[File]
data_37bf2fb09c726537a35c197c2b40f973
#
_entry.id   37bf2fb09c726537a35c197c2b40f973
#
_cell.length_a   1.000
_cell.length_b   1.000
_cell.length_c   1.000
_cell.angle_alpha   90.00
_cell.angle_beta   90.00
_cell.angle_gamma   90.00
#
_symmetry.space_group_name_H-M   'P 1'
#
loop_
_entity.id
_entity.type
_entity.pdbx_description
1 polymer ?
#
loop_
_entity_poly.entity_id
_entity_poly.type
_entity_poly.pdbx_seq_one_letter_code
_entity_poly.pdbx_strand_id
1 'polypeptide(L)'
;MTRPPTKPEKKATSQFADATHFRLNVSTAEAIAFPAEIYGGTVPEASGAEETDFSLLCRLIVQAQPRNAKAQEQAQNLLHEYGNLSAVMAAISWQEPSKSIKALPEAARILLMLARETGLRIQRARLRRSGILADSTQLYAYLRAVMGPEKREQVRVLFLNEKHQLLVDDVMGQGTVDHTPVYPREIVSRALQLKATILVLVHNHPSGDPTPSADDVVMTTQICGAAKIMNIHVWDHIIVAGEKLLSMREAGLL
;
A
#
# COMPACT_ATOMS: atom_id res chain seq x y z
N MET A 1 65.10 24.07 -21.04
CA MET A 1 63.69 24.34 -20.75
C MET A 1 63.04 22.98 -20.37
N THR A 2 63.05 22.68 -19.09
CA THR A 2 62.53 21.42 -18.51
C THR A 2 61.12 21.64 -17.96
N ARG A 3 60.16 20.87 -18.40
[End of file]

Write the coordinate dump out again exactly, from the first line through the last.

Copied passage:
data_37bf2fb09c726537a35c197c2b40f973
#
_entry.id   37bf2fb09c726537a35c197c2b40f973
#
_cell.length_a   1.000
_cell.length_b   1.000
_cell.length_c   1.000
_cell.angle_alpha   90.00
_cell.angle_beta   90.00
_cell.angle_gamma   90.00
#
_symmetry.space_group_name_H-M   'P 1'
#
loop_
_entity.id
_entity.type
_entity.pdbx_description
1 polymer ?
#
loop_
_entity_poly.entity_id
_entity_poly.type
_entity_poly.pdbx_seq_one_letter_code
_entity_poly.pdbx_strand_id
1 'polypeptide(L)'
;MTRPPTKPEKKATSQFADATHFRLNVSTAEAIAFPAEIYGGTVPEASGAEETDFSLLCRLIVQAQPRNAKAQEQAQNLLHEYGNLSAVMAAISWQEPSKSIKALPEAARILLMLARETGLRIQRARLRRSGILADSTQLYAYLRAVMGPEKREQVRVLFLNEKHQLLVDDVMGQGTVDHTPVYPREIVSRALQLKATILVLVHNHPSGDPTPSADDVVMTTQICGAAKIMNIHVWDHIIVAGEKLLSMREAGLL
;
A
#
# COMPACT_ATOMS: atom_id res chain seq x y z
N MET A 1 65.10 24.07 -21.04
CA MET A 1 63.69 24.34 -20.75
C MET A 1 63.04 22.98 -20.37
N THR A 2 63.05 22.68 -19.09
CA THR A 2 62.53 21.42 -18.51
C THR A 2 61.12 21.64 -17.96
N ARG A 3 60.16 20.87 -18.40